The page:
Two of My Patents Emerge From the Labyrinth

I have about a zillion patent applications filed with the Patent Office on behalf of my employer, Citrix Systems, where I’m something of a network acceleration guru.

Patents are weird, especially the way other people do it. My goal is always to write up the idea just as clearly and completely as I can, which is the least-weird (weirdless?) way of doing it. An alternate school of thought is that the patent should be lawyered up to increase its protection even at the expense of clarity (or comprehensibility). That’s what happened to these two. Yet a third school is that the patent should be made incomprehensible on purpose, and even given a misleading title, so that only you know what it means. This theoretically gives you advantages in court, but I think it’s too clever by half.


Tech Docs Death March

One of the problems with doing user manuals as part of my day job (the WANScaler group at Citrix Systems) is that the scheduling is always so wacky. You can’t document the product precisely until it stops changing, and it doesn’t do that until the last minute. Then the documentation has to be done in a rush. Good thing I like a challenge! So I’m in a tremendous rush to get everything done for a big software release.

There are some specific techniques for making this work. The most important one is to be a bona fide expert on the product, so you already know what it does, why it does it, and why the customer should care. You can’t succeed at a last-minute rush if you’re faced with big knowledge gaps. You just need to catch up on what the last-minute changes do.


Use Randomness Right

When I was working with the game designers at Activision in the Eighties, it was a truism that most players don’t really like randomness. They want games to be predictable. If there has to be some randomness, users want it to behave like a shuffled deck of cards — you don’t know what card will come up next, but you can be sure that you won’t bet dealt the Ace of Spades twice in a row.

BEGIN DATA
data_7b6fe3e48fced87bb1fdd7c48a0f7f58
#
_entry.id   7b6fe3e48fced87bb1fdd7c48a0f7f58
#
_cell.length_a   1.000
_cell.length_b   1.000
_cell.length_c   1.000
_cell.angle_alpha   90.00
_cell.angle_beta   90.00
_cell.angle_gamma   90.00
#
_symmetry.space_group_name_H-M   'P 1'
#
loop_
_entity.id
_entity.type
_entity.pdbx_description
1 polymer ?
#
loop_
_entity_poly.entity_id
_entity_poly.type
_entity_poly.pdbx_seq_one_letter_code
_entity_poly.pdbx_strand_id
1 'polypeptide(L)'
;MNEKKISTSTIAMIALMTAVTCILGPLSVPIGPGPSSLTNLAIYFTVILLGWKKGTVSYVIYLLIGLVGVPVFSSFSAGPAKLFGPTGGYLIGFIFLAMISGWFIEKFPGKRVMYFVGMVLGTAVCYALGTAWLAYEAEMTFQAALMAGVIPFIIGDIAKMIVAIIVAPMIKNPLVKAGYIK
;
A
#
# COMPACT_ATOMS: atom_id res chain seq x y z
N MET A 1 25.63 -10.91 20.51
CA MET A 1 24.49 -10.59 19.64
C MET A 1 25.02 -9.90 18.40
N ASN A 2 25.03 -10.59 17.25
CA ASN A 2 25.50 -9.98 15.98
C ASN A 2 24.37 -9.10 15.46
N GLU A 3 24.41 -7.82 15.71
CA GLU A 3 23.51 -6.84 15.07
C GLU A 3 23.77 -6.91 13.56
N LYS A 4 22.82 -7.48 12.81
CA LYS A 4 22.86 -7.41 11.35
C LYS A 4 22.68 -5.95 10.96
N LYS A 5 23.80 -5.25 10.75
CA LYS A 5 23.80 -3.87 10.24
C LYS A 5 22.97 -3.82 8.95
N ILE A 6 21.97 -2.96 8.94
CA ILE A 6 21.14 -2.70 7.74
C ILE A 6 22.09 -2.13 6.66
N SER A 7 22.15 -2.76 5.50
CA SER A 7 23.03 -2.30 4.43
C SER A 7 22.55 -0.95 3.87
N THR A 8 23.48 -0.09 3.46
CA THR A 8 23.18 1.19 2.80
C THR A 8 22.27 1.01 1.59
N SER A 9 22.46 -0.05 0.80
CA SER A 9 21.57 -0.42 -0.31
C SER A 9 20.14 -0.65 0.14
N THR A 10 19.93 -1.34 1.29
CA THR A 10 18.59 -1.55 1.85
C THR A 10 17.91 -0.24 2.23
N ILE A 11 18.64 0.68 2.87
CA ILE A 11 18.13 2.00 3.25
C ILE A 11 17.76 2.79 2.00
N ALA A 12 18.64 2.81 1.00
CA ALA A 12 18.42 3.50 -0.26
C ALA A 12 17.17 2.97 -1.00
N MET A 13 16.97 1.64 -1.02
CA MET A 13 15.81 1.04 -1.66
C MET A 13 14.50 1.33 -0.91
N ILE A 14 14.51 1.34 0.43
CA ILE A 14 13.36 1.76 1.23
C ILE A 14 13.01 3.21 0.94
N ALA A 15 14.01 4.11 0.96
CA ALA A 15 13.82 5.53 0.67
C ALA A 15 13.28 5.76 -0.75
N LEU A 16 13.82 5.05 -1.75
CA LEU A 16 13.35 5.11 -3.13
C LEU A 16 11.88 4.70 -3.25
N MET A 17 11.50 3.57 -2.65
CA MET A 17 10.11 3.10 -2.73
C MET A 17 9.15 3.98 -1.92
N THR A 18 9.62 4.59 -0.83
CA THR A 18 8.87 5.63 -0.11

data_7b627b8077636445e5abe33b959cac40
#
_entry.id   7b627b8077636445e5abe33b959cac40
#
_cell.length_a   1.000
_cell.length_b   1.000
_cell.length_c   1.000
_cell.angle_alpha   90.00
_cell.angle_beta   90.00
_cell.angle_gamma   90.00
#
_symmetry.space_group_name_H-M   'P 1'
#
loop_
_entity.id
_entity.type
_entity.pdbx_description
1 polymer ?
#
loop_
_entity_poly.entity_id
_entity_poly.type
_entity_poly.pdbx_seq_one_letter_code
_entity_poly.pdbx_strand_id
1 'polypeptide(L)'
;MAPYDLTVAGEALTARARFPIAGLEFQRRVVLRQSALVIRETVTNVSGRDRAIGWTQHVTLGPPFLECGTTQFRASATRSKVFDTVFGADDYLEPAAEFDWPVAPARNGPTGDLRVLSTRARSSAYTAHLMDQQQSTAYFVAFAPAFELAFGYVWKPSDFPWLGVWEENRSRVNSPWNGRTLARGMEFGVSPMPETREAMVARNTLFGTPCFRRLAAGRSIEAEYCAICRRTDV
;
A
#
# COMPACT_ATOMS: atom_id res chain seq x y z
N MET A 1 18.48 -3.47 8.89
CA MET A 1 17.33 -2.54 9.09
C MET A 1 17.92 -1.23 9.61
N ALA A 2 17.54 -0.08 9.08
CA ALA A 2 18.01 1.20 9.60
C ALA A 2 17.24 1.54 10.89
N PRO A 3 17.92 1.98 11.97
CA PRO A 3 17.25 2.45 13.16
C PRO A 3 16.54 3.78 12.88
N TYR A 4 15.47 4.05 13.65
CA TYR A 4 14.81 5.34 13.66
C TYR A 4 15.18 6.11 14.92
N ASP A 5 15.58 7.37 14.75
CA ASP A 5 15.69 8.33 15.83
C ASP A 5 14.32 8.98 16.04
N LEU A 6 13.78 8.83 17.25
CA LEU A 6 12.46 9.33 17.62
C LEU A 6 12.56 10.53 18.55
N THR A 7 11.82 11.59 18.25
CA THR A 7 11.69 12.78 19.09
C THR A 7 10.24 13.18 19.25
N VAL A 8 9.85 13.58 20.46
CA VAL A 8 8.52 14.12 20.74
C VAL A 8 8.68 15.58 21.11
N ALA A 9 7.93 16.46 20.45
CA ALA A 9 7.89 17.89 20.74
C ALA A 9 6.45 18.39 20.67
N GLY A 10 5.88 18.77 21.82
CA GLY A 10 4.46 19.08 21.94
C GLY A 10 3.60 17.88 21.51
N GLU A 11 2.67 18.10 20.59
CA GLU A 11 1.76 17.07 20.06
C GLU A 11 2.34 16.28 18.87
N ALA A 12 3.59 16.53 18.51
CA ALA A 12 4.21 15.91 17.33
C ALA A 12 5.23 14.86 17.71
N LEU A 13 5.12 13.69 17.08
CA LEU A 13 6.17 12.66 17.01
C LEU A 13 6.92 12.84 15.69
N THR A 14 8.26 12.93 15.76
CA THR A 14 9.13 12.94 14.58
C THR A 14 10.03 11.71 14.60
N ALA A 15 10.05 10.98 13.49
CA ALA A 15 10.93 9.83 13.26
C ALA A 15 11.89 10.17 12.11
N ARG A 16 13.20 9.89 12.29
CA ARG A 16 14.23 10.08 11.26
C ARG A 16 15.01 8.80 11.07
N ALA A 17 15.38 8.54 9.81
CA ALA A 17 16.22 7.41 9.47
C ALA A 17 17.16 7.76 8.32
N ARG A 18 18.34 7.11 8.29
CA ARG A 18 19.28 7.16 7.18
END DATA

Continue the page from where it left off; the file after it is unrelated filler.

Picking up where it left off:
True randomness isn’t like that: true randomness is the equivalent of using a zillion decks and shuffling them after every hand. Sometimes you’ll get the Ace of Spades sixteen times in a row. It doesn’t happen very often, but it really gets your attention when it does! And not in a good way. As with poker, you tend to conclude that the dealer is cheating! At Activision, we treated this as a basic fact of human nature.


The Extended-Run UPS Trick

For those of you who know how to mess around safely with car batteries and other high-amperage/low-voltage applications, here’s an interesting one (please note the warning below!:

APC makes an extended-run UPS called the Smart-UPS XL, which supports external battery packs. The ones I have (Smart-UPS XL 1000) are a 24V system, which means that the internal batteries and the external battery packs are all 24V. The external battery packs and replacement batteries are expensive.

So when my batteries gave up the ghost, I wondered what would happen if I replaced the 20 amp-hour gel-cell batteries with 100 amp-hour RV batteries, which were cheaper in spite of having five times the capacity.


Where Does Performance Come From?

On the one hand, I think that most people are way too snobby — they think that most people (except those like themselves) are idiots. (Why, I don’t know. I can’t see it from where I’m standing.)

But there are some cases where the distance between the superstars and everyone else is huge. Night and day. My first job out of college was at Activision, back in its glory days in the Eighties. I learned that there were two kinds of video game designers: the ones who could write games that were fun, and the ones who couldn’t. There was no known technique of turning someone who wrote boring games into one who wrote interesting ones.